Next, for analysis of molecular typing subgroup, our results showed that elderly patients were associated with increased risk of PMM in triple-negative breast cancer (TNBC) subgroup, compared with either young or middle-aged patients. There may be multi-factorial explanations. A lot of age-related factors may play important roles in metastasis and prognosis, including accumulation of immune dysfunction, DNA damage, chronic inflammation, drug resistance, etc. [25]. Immune checkpoint blockade has been of greatest interest in TNBC due to its immunogenicity, as evidenced by the presence of tumor-infiltrating lymphocytes and elevated programmed cell death-ligand 1 expression relative to other subtypes. However, Sceneay et al. implicated that the tumor microenvironment in aged patients with TNBC showed decreased interferon cell signaling and antigen presentation, suggesting failed innate immune activation with age and age-related immune dysfunction as a mechanism of immunotherapy resistance [25]. Besides, chemotherapy is the main available systemic therapy for TNBC patients. Elderly patients with TNBC obtain similar benefits from adjuvant chemotherapy compared with young patients, but are at greater risk of toxicity. Furthermore, elderly patients may suffer a greater incidence of comorbidity, use of multiple medications, and preexisting dysfunction, such that treatment-related toxicity may dramatically affect their prognosis. These call attention to us that elderly patients with TNBC face a special tumor heterogeneity and major treatment challenge [26, 27].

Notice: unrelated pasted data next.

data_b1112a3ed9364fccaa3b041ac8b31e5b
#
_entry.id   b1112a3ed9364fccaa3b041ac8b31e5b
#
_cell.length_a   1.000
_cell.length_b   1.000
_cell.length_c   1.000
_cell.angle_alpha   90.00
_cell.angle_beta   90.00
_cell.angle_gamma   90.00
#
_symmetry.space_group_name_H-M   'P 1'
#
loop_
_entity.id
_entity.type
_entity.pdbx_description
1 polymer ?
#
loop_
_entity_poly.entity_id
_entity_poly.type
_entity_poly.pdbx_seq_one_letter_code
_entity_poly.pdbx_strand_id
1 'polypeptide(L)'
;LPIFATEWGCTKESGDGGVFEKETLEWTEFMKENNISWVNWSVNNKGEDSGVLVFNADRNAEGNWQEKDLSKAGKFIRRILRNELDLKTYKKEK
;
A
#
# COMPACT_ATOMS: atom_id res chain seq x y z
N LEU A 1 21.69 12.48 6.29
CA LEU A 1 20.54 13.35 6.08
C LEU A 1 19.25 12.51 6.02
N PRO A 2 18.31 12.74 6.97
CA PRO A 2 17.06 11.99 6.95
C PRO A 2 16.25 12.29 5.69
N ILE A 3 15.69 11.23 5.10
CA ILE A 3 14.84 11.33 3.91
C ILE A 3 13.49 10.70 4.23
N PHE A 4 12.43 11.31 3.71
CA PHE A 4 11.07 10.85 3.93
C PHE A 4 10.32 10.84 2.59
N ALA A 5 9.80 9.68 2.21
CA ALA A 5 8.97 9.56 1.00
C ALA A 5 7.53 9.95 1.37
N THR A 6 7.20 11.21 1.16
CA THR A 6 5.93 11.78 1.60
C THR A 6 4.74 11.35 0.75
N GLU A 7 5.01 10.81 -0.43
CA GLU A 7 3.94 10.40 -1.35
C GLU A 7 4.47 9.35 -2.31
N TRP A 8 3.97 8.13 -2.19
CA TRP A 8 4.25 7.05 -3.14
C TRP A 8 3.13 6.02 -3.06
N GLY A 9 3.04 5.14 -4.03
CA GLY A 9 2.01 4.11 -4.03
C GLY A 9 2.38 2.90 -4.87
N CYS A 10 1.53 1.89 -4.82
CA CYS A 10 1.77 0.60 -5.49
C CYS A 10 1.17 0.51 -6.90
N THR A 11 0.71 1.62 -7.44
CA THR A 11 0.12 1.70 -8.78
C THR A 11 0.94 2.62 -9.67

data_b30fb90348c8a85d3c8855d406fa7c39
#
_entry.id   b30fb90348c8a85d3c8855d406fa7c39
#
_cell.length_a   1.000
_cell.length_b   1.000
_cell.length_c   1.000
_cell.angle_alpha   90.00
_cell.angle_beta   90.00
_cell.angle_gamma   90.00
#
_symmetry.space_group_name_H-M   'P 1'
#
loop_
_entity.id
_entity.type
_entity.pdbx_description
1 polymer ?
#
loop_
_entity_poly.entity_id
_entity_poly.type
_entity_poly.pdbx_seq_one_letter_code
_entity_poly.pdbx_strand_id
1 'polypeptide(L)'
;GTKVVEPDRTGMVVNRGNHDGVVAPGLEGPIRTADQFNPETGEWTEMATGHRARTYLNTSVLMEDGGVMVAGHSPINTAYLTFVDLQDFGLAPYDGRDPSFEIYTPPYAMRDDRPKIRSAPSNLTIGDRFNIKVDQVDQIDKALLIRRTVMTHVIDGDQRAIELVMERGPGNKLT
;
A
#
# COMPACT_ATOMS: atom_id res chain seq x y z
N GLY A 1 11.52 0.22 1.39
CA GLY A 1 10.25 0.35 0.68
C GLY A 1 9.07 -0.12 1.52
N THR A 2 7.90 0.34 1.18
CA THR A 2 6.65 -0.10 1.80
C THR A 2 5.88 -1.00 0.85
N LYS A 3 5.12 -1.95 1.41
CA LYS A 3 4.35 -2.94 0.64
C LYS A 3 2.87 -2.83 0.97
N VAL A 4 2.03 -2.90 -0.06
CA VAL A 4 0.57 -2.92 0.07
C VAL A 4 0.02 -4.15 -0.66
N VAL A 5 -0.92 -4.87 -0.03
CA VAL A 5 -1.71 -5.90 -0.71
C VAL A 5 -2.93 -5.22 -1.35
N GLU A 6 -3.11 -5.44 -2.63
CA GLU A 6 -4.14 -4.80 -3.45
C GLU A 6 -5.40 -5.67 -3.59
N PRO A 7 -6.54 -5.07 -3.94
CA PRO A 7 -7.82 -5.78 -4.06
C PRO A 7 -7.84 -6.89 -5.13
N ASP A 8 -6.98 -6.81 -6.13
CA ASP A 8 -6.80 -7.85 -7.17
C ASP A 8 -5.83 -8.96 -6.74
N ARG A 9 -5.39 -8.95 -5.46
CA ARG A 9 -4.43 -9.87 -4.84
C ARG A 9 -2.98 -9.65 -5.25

The proportion of hormone receptor-positive breast cancers increases with age and is considered as the more favorable tumor biology, since hormone receptor-positive tumors tend to grow more slowly and frequently respond to hormonal therapy. Significant treatment benefits with endocrine therapy have been shown in the elderly patient population [28]. However, for the administration of hormonal therapy subgroup, our results showed that elderly patients had a 72% increased rate of PMM risk (95%CI: 1.14–2.60) than middle-aged ones, after exhaustive adjustment for clinical factors. We found that nearly 30% elderly patients with postmenopausal status still chose a selective estrogen receptor modulator, tamoxifen and toremifene. In addition, the hormonal therapy time was less than five years in 60% patients. A previous study has demonstrated that aromatase inhibitors (AIs) have been shown to be more effective than tamoxifen in the metastatic setting [29]. The American Society of Clinical Oncology clinical practice guideline recommends that women with node-positive breast cancer receive extended therapy, including an AI, for up to a total of 10 years of endocrine treatment [30]. A growing body of evidence has shown significantly prolonged progression-free survival and a manageable toxicity profile for first-line CDK4/6 inhibitor plus AI in patients with hormone receptor-positive/HER2-negative advanced breast cancer [31, 32]. Even for elderly patients, CDK4/6 inhibitor plus endocrine therapy is an effective, well-tolerated treatment [33]. Obviously, due to the long treatment period and other reasons, endocrine therapy seems to be difficult to maximize its effect for elderly patients. These may cause cancer-related mortality increase with age.